After months of arduous public evaluation and tense city council meetings. City Manager Robert W. Healy can breathe a sigh of relief.
The city council voted 6.3 last week to extend Healy's contract, which expires in June, for an additional two years. Healy, who has been city manager of Cambridge since 1981, has said that he will accept the contract.
Councillor Edward N. Cyr and Mayor Kenneth E. Reeves '72, both members of the CCA, voted with the four Independents on the council to extend the contract Councillors Francis H. Duehay '55, Jonathan S. Myers and Alice K. Wolf voted against the contract.
The councillors said that the issue which divided them was the length of the contract and the manager's accountability.
Councillor Sheila T. Russell, who said she has always been a supporter of the city manager, said the city is currently undertaking long term projects such as the development of the new facility for Cambridge Hospital which would benefit from the continuity of the city manager.
Duehay, who also said he was a supporter of the city manager, said he opposed the contract because of its length. "I actually was prepared to vote for a one-year extension of the contract," he said.
Duehay said he favored a one-year contract because it was long enough for the manager to complete his work but short enough to hold the manager accountable for his actions.
"I felt that there were some urgent issues that had to be paid attention to and I think that giving him a year would have given him ample time," Duehay said.
But Councillor William H. Walsh said a shorter contract would mean that the city's operations would be negatively influenced by the prevailing political climate. "The longer the contract, the less the political interference," Walsh said.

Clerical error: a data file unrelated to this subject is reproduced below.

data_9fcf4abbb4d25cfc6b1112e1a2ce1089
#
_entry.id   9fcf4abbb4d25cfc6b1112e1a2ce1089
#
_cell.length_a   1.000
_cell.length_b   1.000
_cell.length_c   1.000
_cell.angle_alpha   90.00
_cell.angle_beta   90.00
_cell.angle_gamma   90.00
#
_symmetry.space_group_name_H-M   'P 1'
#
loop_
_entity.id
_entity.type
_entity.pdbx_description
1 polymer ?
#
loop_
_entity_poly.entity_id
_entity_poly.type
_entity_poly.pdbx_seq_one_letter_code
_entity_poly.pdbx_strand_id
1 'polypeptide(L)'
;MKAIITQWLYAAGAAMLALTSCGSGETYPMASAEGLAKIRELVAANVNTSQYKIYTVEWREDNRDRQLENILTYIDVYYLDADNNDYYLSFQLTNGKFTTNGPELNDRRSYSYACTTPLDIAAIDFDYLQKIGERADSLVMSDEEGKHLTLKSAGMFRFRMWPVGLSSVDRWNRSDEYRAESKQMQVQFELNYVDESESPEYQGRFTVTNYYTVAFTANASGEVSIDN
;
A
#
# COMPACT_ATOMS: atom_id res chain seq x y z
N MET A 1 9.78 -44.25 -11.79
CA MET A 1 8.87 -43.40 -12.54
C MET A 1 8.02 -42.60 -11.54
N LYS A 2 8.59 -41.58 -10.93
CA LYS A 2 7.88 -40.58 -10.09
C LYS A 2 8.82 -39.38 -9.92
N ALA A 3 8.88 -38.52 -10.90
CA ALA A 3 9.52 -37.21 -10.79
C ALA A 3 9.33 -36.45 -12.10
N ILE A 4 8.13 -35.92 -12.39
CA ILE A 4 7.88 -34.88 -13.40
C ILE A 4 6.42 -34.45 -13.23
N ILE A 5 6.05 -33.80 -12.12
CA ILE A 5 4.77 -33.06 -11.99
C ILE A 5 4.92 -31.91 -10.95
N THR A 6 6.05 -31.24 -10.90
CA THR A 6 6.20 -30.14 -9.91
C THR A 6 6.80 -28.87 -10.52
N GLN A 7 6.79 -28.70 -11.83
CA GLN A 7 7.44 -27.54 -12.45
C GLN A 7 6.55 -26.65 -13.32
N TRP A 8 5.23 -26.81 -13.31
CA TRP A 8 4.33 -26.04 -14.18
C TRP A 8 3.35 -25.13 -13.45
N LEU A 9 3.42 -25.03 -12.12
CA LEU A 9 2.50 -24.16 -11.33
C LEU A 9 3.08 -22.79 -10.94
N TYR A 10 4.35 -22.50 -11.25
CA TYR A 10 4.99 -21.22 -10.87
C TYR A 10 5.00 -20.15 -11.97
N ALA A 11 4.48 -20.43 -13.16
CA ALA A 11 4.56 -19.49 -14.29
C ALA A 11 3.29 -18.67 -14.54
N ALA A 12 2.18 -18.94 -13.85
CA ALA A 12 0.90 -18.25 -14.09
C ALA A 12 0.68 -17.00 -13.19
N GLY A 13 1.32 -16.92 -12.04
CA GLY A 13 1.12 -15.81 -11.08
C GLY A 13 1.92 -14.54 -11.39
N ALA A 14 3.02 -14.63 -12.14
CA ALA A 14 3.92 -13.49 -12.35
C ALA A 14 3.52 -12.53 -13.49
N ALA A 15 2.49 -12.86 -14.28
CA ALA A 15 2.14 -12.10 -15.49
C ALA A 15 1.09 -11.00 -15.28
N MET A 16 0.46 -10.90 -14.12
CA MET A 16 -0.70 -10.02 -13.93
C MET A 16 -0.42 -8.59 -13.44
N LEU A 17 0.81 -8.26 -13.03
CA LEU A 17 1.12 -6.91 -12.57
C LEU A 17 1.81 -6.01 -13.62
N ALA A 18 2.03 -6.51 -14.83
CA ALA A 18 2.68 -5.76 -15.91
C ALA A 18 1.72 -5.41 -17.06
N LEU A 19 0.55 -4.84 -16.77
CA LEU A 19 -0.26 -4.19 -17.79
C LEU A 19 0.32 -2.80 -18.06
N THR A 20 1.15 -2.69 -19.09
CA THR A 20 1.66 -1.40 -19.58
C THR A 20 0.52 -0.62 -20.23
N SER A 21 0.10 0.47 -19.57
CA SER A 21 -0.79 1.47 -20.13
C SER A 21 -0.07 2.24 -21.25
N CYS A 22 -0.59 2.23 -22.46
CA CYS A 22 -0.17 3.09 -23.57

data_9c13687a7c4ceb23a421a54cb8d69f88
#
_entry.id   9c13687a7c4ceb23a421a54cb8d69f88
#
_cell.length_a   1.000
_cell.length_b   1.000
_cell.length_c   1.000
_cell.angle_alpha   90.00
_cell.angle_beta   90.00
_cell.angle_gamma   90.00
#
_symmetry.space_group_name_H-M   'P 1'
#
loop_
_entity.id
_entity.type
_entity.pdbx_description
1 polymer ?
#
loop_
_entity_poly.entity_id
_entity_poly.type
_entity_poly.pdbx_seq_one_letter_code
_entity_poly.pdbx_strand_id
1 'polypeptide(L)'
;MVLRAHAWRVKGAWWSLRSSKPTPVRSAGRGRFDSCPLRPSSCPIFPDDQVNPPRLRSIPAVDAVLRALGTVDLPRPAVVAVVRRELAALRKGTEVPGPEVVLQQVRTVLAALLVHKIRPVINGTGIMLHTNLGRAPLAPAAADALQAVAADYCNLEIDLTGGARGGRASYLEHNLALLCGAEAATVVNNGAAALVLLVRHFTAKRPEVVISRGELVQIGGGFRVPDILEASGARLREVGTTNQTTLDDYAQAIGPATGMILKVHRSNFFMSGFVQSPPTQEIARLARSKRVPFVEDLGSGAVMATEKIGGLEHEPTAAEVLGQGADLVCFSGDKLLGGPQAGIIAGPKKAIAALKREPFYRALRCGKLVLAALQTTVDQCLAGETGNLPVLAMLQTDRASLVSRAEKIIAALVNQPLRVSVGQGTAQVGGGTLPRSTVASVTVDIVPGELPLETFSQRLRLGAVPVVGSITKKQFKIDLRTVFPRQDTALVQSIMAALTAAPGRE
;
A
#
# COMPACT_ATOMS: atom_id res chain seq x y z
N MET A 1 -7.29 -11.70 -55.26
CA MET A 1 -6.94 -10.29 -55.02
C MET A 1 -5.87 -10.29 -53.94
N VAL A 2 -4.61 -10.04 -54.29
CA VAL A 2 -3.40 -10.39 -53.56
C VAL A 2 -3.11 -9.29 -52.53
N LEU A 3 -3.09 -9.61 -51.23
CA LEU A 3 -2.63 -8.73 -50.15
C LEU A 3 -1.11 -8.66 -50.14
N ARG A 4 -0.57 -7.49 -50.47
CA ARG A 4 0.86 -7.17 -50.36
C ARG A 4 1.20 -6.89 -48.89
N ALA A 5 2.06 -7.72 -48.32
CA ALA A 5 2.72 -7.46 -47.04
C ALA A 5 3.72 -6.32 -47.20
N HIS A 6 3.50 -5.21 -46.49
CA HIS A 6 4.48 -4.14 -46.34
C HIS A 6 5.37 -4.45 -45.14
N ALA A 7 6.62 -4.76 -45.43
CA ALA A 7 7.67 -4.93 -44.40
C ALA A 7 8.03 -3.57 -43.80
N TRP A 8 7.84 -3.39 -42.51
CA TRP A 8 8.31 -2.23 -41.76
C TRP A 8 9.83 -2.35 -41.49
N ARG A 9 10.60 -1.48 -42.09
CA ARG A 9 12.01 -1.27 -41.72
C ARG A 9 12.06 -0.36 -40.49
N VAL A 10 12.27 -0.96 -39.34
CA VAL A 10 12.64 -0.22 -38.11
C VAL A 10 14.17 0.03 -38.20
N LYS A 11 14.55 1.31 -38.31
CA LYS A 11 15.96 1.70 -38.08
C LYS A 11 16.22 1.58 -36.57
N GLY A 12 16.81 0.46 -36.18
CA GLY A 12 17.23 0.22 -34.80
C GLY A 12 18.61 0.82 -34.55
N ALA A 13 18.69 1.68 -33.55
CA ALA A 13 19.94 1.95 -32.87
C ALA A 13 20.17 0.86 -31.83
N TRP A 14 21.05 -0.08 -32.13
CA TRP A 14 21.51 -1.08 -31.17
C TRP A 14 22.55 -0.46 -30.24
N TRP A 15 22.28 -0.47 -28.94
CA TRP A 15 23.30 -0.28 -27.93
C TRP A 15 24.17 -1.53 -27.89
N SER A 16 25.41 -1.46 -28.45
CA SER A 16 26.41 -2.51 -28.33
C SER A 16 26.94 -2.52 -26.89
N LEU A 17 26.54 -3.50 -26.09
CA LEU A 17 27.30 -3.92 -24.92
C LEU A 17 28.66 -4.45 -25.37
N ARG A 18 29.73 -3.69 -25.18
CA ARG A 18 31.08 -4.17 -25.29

Duehay opposed a two year contract is particular because it makes the contract expire on an election year. He says this makes it practically impossible to replace a city manager that has not been working up to the council's expectations.
"There is a four or five month search process that has to occur," Duehay said. "It's very difficult to do that with an election looming."
Wolf agreed that it is "very bad" to have a contract decision on an election year. "The next city council should be able to decide," Wolf said. "In this two year contract, basically they won't be able to."
Wolf said that although she thinks "the critics in the evaluation overdid their criticisms" she still would have liked to move on. "I believe a change of pace at this time is appropriate," she said.
The contract awarded to Healy has provisions similar to his previous deal. The city manager's salary will be decided according to the municipal pay scale Healy's salary for 1993 is $121,302, making him one of the highest paid municipal officials in the state.